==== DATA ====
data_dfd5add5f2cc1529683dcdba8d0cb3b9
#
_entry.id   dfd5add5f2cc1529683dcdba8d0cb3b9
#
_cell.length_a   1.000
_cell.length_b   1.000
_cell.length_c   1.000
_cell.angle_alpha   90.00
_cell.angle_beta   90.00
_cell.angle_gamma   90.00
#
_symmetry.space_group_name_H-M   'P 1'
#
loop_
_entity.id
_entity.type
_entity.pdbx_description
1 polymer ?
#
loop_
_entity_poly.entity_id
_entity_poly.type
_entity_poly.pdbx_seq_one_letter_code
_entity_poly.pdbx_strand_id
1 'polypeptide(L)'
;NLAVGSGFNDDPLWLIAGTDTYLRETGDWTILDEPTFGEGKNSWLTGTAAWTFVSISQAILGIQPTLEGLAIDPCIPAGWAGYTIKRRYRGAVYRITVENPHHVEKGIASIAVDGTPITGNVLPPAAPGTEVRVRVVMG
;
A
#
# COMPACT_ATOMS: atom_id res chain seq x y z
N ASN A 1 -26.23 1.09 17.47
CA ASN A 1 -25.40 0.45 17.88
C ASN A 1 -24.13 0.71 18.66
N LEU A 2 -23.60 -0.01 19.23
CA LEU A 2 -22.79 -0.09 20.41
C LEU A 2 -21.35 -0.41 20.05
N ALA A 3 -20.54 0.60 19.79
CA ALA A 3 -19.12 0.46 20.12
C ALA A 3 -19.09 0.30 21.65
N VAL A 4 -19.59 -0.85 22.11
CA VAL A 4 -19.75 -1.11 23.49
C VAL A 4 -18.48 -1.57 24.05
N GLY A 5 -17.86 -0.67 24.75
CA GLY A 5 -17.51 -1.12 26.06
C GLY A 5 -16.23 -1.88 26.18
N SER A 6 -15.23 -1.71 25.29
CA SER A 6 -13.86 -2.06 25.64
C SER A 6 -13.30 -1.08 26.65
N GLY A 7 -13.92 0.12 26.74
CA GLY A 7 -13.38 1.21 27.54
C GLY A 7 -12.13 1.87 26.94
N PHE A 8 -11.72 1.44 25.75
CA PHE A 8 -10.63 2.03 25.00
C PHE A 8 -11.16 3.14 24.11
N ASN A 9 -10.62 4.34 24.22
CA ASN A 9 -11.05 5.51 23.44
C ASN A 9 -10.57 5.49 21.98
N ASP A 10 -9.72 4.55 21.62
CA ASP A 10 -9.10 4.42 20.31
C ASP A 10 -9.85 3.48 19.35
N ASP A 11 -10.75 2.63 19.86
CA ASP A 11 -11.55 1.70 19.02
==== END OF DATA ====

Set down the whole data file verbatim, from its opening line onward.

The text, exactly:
data_dfd5add5f2cc1529683dcdba8d0cb3b9
#
_entry.id   dfd5add5f2cc1529683dcdba8d0cb3b9
#
_cell.length_a   1.000
_cell.length_b   1.000
_cell.length_c   1.000
_cell.angle_alpha   90.00
_cell.angle_beta   90.00
_cell.angle_gamma   90.00
#
_symmetry.space_group_name_H-M   'P 1'
#
loop_
_entity.id
_entity.type
_entity.pdbx_description
1 polymer ?
#
loop_
_entity_poly.entity_id
_entity_poly.type
_entity_poly.pdbx_seq_one_letter_code
_entity_poly.pdbx_strand_id
1 'polypeptide(L)'
;NLAVGSGFNDDPLWLIAGTDTYLRETGDWTILDEPTFGEGKNSWLTGTAAWTFVSISQAILGIQPTLEGLAIDPCIPAGWAGYTIKRRYRGAVYRITVENPHHVEKGIASIAVDGTPITGNVLPPAAPGTEVRVRVVMG
;
A
#
# COMPACT_ATOMS: atom_id res chain seq x y z
N ASN A 1 -26.23 1.09 17.47
CA ASN A 1 -25.40 0.45 17.88
C ASN A 1 -24.13 0.71 18.66
N LEU A 2 -23.60 -0.01 19.23
CA LEU A 2 -22.79 -0.09 20.41
C LEU A 2 -21.35 -0.41 20.05
N ALA A 3 -20.54 0.60 19.79
CA ALA A 3 -19.12 0.46 20.12
C ALA A 3 -19.09 0.30 21.65
N VAL A 4 -19.59 -0.85 22.11
CA VAL A 4 -19.75 -1.11 23.49
C VAL A 4 -18.48 -1.57 24.05
N GLY A 5 -17.86 -0.67 24.75
CA GLY A 5 -17.51 -1.12 26.06
C GLY A 5 -16.23 -1.88 26.18
N SER A 6 -15.23 -1.71 25.29
CA SER A 6 -13.86 -2.06 25.64
C SER A 6 -13.30 -1.08 26.65
N GLY A 7 -13.92 0.12 26.74
CA GLY A 7 -13.38 1.21 27.54
C GLY A 7 -12.13 1.87 26.94
N PHE A 8 -11.72 1.44 25.75
CA PHE A 8 -10.63 2.03 25.00
C PHE A 8 -11.16 3.14 24.11
N ASN A 9 -10.62 4.34 24.22
CA ASN A 9 -11.05 5.51 23.44
C ASN A 9 -10.57 5.49 21.98
N ASP A 10 -9.72 4.55 21.62
CA ASP A 10 -9.10 4.42 20.31
C ASP A 10 -9.85 3.48 19.35
N ASP A 11 -10.75 2.63 19.86
CA ASP A 11 -11.55 1.70 19.02